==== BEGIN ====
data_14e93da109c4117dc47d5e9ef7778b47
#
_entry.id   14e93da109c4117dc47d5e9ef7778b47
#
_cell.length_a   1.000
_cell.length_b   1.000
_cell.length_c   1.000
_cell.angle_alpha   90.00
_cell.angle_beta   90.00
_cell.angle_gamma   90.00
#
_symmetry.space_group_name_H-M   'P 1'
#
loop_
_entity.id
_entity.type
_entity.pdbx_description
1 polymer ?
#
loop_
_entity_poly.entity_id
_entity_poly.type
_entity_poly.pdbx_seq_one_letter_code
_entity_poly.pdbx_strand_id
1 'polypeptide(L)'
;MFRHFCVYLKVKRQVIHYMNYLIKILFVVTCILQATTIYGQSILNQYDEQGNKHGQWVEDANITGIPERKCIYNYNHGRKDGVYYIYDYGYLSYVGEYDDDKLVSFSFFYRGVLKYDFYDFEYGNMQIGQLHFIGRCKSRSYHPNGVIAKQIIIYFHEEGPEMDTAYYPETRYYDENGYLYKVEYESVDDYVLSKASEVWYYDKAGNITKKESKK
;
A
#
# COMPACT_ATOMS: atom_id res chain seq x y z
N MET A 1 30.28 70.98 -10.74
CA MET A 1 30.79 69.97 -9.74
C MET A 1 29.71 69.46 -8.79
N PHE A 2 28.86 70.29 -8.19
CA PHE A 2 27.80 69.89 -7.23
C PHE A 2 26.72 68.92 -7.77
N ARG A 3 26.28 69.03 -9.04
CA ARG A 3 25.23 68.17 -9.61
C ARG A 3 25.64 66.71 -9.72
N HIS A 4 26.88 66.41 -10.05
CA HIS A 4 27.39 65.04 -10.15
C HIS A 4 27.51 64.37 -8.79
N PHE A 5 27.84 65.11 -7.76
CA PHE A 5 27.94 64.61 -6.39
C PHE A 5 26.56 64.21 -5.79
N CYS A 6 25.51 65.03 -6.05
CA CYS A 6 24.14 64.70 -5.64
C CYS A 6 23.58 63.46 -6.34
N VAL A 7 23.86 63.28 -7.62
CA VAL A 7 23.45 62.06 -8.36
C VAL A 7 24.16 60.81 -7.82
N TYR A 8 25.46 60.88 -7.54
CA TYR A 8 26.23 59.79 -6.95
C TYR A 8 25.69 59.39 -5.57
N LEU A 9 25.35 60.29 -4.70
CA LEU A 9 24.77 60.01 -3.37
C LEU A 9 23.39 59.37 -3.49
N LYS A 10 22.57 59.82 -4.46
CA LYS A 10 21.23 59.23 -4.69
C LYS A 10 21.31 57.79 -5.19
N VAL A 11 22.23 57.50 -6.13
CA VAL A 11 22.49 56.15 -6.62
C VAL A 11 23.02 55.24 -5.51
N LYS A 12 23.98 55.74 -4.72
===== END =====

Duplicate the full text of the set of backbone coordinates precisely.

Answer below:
data_14e93da109c4117dc47d5e9ef7778b47
#
_entry.id   14e93da109c4117dc47d5e9ef7778b47
#
_cell.length_a   1.000
_cell.length_b   1.000
_cell.length_c   1.000
_cell.angle_alpha   90.00
_cell.angle_beta   90.00
_cell.angle_gamma   90.00
#
_symmetry.space_group_name_H-M   'P 1'
#
loop_
_entity.id
_entity.type
_entity.pdbx_description
1 polymer ?
#
loop_
_entity_poly.entity_id
_entity_poly.type
_entity_poly.pdbx_seq_one_letter_code
_entity_poly.pdbx_strand_id
1 'polypeptide(L)'
;MFRHFCVYLKVKRQVIHYMNYLIKILFVVTCILQATTIYGQSILNQYDEQGNKHGQWVEDANITGIPERKCIYNYNHGRKDGVYYIYDYGYLSYVGEYDDDKLVSFSFFYRGVLKYDFYDFEYGNMQIGQLHFIGRCKSRSYHPNGVIAKQIIIYFHEEGPEMDTAYYPETRYYDENGYLYKVEYESVDDYVLSKASEVWYYDKAGNITKKESKK
;
A
#
# COMPACT_ATOMS: atom_id res chain seq x y z
N MET A 1 30.28 70.98 -10.74
CA MET A 1 30.79 69.97 -9.74
C MET A 1 29.71 69.46 -8.79
N PHE A 2 28.86 70.29 -8.19
CA PHE A 2 27.80 69.89 -7.23
C PHE A 2 26.72 68.92 -7.77
N ARG A 3 26.28 69.03 -9.04
CA ARG A 3 25.23 68.17 -9.61
C ARG A 3 25.64 66.71 -9.72
N HIS A 4 26.88 66.41 -10.05
CA HIS A 4 27.39 65.04 -10.15
C HIS A 4 27.51 64.37 -8.79
N PHE A 5 27.84 65.11 -7.76
CA PHE A 5 27.94 64.61 -6.39
C PHE A 5 26.56 64.21 -5.79
N CYS A 6 25.51 65.03 -6.05
CA CYS A 6 24.14 64.70 -5.64
C CYS A 6 23.58 63.46 -6.34
N VAL A 7 23.86 63.28 -7.62
CA VAL A 7 23.45 62.06 -8.36
C VAL A 7 24.16 60.81 -7.82
N TYR A 8 25.46 60.88 -7.54
CA TYR A 8 26.23 59.79 -6.95
C TYR A 8 25.69 59.39 -5.57
N LEU A 9 25.35 60.29 -4.70
CA LEU A 9 24.77 60.01 -3.37
C LEU A 9 23.39 59.37 -3.49
N LYS A 10 22.57 59.82 -4.46
CA LYS A 10 21.23 59.23 -4.69
C LYS A 10 21.31 57.79 -5.19
N VAL A 11 22.23 57.50 -6.13
CA VAL A 11 22.49 56.15 -6.62
C VAL A 11 23.02 55.24 -5.51
N LYS A 12 23.98 55.74 -4.72